CX / GL 500 / 650 Forks and Fork Seals
This page will show you how to remove, examine and replace the front fork oil seals on your CX or GL.
Skill levels explained.
Skill Level : 2. Dirty Level : 2. Work Mess Level : 2. Tools level : 3 and use a torque wrench. Space required : 2
Time : Expert 2 hours; Average 3 hours; "First-time" a half day.
All nut and bolt sizes are given for the spanner size required to fit them.
Many thanks to Carl McNamee (left) and Laurent Perron, who provided the high quality digital photos used in this page. Carl says "I'm the dorky looking guy with the beard!"
Words : Rob Davis
The bike used (left) was Laurent's (American) GL500. Note that it has air forks, and that its lower fairing section had to be removed. There are differences between this model, the CX500Z/A/B and Eurosport models. Don't panic if the photos don't match your variant - but I advise that you have a workshop manual to hand, to illustrate the differences.
I am very receptive to comments and suggestions, but you use these pages entirely at your own risk.
Place the bike on its centre stand on a firm surface and turn off the ignition. Jack up the engine securely (right) so that the front wheel is well clear of the ground. It's recommended to disconnect the battery, but this is not essential.
If your bike has a fairing, remove its lower section.
Unbolt and remove the bolts holding on each brake caliper (left). Each caliper has two 14mm head bolts holding it to the bottom of the fork leg.
Support the brake calipers on lengths of cord, or as in this case, bungee elastics (right). Don't let them hit the petrol tank and damage it, and ensure that they are kept out of the way of your working area.
Disconnect the speedometer drive cable at the bottom of the LH fork leg (left) and pull it out from the fork. Loop or tie it out of the way.
The retaining crosshead screw can be stubborn and you may have to use an impact driver to get it out.
Remove the split pin or R-Clip from the front axle castle nut, and remove it. Undo the two holding bolts which clamp the wheel axle in place into the split half of the bottom of the LH fork leg (right). Some variants have this split bottom on both fork legs; some on only one of them.
Using a soft mallet, knock the axle through from the side the castle nut was on, towards the other side, and the front wheel will drop out (it's surprisingly heavy). Don't lose the small annular gear which drives the speedo cable, and give its insides a good dollop of grease.
Close-up of the split fork end. There is an arrow cast into it which shows you which way it goes back; the arrow faces forward.
Replace all bolts and washers finger-tight, so you don't lose them.
Remove the bolts (right) which hold the mudguard to the fork leg, and pull away the mudguard. Give it a good clean especially the underside, where muck collects. If it's a metal or chrome mudguard, spread a generous amount of plain grease all over its underside, working it well into the cavities. This will stop it rotting.
On many variants, the mudguard has an integral underbody strengthening arch which also acts as a fork brace. If this rots or rusts, the rigidity of the front forks is seriously compromised and will adversely affect the bike's handling. If you are in doubt that the mudguard is good, fit a new one.
Some variants (with plastic or glass fibre mudguards) have a genuine fork brace fitted; if so, remove it.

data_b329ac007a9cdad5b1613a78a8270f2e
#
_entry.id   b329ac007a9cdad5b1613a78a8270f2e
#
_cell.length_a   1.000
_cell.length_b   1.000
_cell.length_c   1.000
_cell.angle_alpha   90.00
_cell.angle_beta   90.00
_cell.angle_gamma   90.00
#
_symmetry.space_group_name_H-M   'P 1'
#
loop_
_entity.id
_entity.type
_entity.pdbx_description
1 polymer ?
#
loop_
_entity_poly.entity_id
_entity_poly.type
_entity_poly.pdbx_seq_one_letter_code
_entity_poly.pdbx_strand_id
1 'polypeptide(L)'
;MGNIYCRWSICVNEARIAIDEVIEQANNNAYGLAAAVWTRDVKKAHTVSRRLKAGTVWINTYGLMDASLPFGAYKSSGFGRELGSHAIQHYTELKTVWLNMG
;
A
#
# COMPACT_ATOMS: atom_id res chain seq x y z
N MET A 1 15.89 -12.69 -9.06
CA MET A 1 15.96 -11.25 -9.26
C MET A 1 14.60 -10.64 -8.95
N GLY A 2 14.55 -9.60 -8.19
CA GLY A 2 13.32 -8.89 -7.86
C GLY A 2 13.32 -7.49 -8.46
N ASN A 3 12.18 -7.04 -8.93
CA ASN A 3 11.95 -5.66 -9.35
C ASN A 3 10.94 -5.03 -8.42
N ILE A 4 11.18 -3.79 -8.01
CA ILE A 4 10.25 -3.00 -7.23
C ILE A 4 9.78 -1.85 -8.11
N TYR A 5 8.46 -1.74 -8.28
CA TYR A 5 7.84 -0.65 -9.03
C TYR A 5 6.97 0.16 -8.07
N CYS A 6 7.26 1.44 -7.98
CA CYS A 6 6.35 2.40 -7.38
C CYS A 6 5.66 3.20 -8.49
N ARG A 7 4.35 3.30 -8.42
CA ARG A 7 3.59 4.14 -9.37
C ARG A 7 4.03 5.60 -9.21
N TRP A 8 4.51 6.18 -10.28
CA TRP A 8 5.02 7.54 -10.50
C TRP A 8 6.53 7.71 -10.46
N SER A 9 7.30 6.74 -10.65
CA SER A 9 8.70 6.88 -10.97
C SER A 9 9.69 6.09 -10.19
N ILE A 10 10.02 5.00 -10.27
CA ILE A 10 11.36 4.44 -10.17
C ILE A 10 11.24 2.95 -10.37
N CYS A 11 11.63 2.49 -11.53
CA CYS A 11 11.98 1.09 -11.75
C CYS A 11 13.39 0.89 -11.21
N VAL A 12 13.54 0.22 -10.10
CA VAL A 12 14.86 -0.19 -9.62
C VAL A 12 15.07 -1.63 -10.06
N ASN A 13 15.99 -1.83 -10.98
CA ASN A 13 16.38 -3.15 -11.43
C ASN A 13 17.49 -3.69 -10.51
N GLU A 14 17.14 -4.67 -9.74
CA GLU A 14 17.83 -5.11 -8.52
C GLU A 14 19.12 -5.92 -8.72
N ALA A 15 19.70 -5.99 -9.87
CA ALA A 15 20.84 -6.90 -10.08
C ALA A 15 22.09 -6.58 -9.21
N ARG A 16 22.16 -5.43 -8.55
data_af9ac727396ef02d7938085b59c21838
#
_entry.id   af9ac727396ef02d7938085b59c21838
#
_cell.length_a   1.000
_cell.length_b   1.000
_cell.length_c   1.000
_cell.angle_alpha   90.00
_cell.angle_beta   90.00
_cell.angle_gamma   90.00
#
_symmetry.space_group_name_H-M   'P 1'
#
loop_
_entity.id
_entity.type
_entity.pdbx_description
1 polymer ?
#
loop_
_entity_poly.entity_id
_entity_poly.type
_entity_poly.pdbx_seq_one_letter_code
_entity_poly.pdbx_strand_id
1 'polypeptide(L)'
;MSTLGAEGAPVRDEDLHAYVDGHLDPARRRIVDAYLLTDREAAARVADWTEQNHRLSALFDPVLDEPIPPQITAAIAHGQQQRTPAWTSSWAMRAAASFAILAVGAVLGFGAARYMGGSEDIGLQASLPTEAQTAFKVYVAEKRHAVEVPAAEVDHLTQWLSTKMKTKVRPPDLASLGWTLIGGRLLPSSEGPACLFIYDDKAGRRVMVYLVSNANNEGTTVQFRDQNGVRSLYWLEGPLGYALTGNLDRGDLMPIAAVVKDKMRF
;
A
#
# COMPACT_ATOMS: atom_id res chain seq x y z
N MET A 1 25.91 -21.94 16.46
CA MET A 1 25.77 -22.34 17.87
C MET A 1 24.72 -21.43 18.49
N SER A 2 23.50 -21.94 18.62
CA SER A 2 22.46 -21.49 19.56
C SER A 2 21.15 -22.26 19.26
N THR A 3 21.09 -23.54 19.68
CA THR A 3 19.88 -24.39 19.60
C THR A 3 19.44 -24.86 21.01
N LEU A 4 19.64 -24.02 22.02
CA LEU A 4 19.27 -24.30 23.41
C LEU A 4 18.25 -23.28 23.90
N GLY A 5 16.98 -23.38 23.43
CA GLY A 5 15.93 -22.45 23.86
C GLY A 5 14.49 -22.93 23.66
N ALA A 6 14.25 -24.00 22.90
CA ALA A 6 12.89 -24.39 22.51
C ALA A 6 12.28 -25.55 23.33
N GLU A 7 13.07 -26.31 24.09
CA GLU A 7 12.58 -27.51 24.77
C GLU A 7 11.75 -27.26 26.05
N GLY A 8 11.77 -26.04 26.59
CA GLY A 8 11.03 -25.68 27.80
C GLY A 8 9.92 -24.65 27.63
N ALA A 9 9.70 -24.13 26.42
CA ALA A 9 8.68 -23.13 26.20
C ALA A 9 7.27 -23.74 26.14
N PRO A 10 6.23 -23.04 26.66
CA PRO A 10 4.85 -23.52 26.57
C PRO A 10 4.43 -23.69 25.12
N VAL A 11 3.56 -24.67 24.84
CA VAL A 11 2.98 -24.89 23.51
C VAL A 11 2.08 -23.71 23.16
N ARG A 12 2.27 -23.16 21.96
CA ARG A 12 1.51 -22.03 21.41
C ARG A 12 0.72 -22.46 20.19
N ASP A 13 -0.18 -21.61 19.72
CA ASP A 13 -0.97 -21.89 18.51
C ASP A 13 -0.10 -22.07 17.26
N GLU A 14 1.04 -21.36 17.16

Brent Evered comments : "One suggestion I had, was that you might want to remove the caps from the tops of the fork tubes while they are still on the bike, since it provides you with a built-in vice. Same with re-installation: wouldn't it be easier to put the forks into place first, then install the oil, springs and top caps? I haven't done this job on the 500 yet, but I've done it on a couple of other bikes, and it never occurred to me to wait until the fork tubes were off the bike to remove the caps and springs, so it may be that you are aware of something I haven't thought of. (Certainly wouldn't be the first time!)"
This strikes me as being a good
idea, especially if you don't have a workbench and a vice. BUT there is
a danger of crushing the fork tubes out of their natural circle shape - so don't
remove the fork caps if you use this method, as they'll help keep the forks
in their correct shape.
Remove the electrical connections box (left) from its brackets. There's no need to disconnect anything, but you need these clamps off (right) to be able to drop out the forks. On regular CX500s, this job isn't necessary, as the connections are inside the headlight shell.
Loosen the RH fork top air balance pipe (left) and then the LH one.
Fully slacken the pinch bolts at the top of each fork yoke (right) and the pinch bolts on the lower section of the fork yoke (below).
Grasp one fork leg firmly and twist or wriggle it out of its mounting. They can be a stubborn fit; if you have trouble, try a soft strap wrench (NOT a chain wrench) and squirt WD40 or releasing agent around the mounting and pinch bolt areas, and then use a soft mallet to dislodge the fork leg.
Be careful and don't try and separate the pinch bolt slot on the fork yoke, as if you break or split it, you will need to replace the entire steering yoke.
When both fork legs are out, clean them throughly as they also tend to collect rust and corrosion.
The next steps apply to each fork leg in turn. Don't work on both legs together, as it's best not to mix up the left and right fork leg parts.
Here is a closeup of the top of a fork leg, showing the white air suspension cap and the feeder aperture to the other fork leg. These caps unscrew, but they can be very stubborn, partly because they get stuck, and also because they are under some tension force from the compressed spring inside the fork leg.
Unscrew the cap carefully and don't get your face or eyes in the way, as the cap may well shoot off suddenly as it comes fully unscrewed.
If it will not budge, try applying a gentle local heat source (right) to free it up.